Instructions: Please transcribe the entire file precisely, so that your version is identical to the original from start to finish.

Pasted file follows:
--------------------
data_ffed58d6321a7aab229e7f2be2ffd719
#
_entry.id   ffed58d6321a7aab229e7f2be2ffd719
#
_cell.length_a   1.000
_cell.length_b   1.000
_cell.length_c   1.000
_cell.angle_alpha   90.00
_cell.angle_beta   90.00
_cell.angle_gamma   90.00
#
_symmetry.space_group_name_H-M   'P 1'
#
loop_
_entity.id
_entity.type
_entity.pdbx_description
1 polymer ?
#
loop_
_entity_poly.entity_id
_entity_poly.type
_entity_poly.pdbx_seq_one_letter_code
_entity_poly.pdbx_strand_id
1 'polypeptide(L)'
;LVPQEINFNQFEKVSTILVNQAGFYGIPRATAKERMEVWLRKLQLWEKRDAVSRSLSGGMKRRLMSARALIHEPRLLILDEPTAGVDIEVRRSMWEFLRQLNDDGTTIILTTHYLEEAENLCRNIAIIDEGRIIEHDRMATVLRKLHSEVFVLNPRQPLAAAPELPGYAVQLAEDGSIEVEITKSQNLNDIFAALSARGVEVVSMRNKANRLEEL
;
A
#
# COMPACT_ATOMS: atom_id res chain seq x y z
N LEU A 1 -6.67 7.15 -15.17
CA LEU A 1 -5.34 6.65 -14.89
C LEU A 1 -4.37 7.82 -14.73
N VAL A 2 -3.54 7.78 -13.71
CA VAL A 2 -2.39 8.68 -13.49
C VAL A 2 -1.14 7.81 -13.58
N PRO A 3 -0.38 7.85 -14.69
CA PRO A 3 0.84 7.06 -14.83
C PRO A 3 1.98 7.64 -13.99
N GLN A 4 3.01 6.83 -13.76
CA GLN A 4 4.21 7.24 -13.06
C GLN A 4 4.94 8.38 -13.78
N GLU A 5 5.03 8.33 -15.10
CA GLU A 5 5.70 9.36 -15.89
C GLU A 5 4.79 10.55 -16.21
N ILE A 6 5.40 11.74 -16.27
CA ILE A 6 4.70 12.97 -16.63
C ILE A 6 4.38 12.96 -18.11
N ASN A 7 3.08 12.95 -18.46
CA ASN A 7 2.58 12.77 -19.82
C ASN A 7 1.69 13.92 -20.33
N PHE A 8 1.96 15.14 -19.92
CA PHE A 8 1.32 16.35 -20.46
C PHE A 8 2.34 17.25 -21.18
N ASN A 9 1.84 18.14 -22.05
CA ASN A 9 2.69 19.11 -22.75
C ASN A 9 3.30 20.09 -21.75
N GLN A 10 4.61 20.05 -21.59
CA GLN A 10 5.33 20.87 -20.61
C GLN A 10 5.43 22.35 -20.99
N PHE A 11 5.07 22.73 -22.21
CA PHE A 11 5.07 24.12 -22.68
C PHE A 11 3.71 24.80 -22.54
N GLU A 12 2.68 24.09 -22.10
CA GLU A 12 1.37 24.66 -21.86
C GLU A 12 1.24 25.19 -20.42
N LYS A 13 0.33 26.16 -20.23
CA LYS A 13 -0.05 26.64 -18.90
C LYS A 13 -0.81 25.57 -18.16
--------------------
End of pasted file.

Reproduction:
data_ffed58d6321a7aab229e7f2be2ffd719
#
_entry.id   ffed58d6321a7aab229e7f2be2ffd719
#
_cell.length_a   1.000
_cell.length_b   1.000
_cell.length_c   1.000
_cell.angle_alpha   90.00
_cell.angle_beta   90.00
_cell.angle_gamma   90.00
#
_symmetry.space_group_name_H-M   'P 1'
#
loop_
_entity.id
_entity.type
_entity.pdbx_description
1 polymer ?
#
loop_
_entity_poly.entity_id
_entity_poly.type
_entity_poly.pdbx_seq_one_letter_code
_entity_poly.pdbx_strand_id
1 'polypeptide(L)'
;LVPQEINFNQFEKVSTILVNQAGFYGIPRATAKERMEVWLRKLQLWEKRDAVSRSLSGGMKRRLMSARALIHEPRLLILDEPTAGVDIEVRRSMWEFLRQLNDDGTTIILTTHYLEEAENLCRNIAIIDEGRIIEHDRMATVLRKLHSEVFVLNPRQPLAAAPELPGYAVQLAEDGSIEVEITKSQNLNDIFAALSARGVEVVSMRNKANRLEEL
;
A
#
# COMPACT_ATOMS: atom_id res chain seq x y z
N LEU A 1 -6.67 7.15 -15.17
CA LEU A 1 -5.34 6.65 -14.89
C LEU A 1 -4.37 7.82 -14.73
N VAL A 2 -3.54 7.78 -13.71
CA VAL A 2 -2.39 8.68 -13.49
C VAL A 2 -1.14 7.81 -13.58
N PRO A 3 -0.38 7.85 -14.69
CA PRO A 3 0.84 7.06 -14.83
C PRO A 3 1.98 7.64 -13.99
N GLN A 4 3.01 6.83 -13.76
CA GLN A 4 4.21 7.24 -13.06
C GLN A 4 4.94 8.38 -13.78
N GLU A 5 5.03 8.33 -15.10
CA GLU A 5 5.70 9.36 -15.89
C GLU A 5 4.79 10.55 -16.21
N ILE A 6 5.40 11.74 -16.27
CA ILE A 6 4.70 12.97 -16.63
C ILE A 6 4.38 12.96 -18.11
N ASN A 7 3.08 12.95 -18.46
CA ASN A 7 2.58 12.77 -19.82
C ASN A 7 1.69 13.92 -20.33
N PHE A 8 1.96 15.14 -19.92
CA PHE A 8 1.32 16.35 -20.46
C PHE A 8 2.34 17.25 -21.18
N ASN A 9 1.84 18.14 -22.05
CA ASN A 9 2.69 19.11 -22.75
C ASN A 9 3.30 20.09 -21.75
N GLN A 10 4.61 20.05 -21.59
CA GLN A 10 5.33 20.87 -20.61
C GLN A 10 5.43 22.35 -20.99
N PHE A 11 5.07 22.73 -22.21
CA PHE A 11 5.07 24.12 -22.68
C PHE A 11 3.71 24.80 -22.54
N GLU A 12 2.68 24.09 -22.10
CA GLU A 12 1.37 24.66 -21.86
C GLU A 12 1.24 25.19 -20.42
N LYS A 13 0.33 26.16 -20.23
CA LYS A 13 -0.05 26.64 -18.90
C LYS A 13 -0.81 25.57 -18.16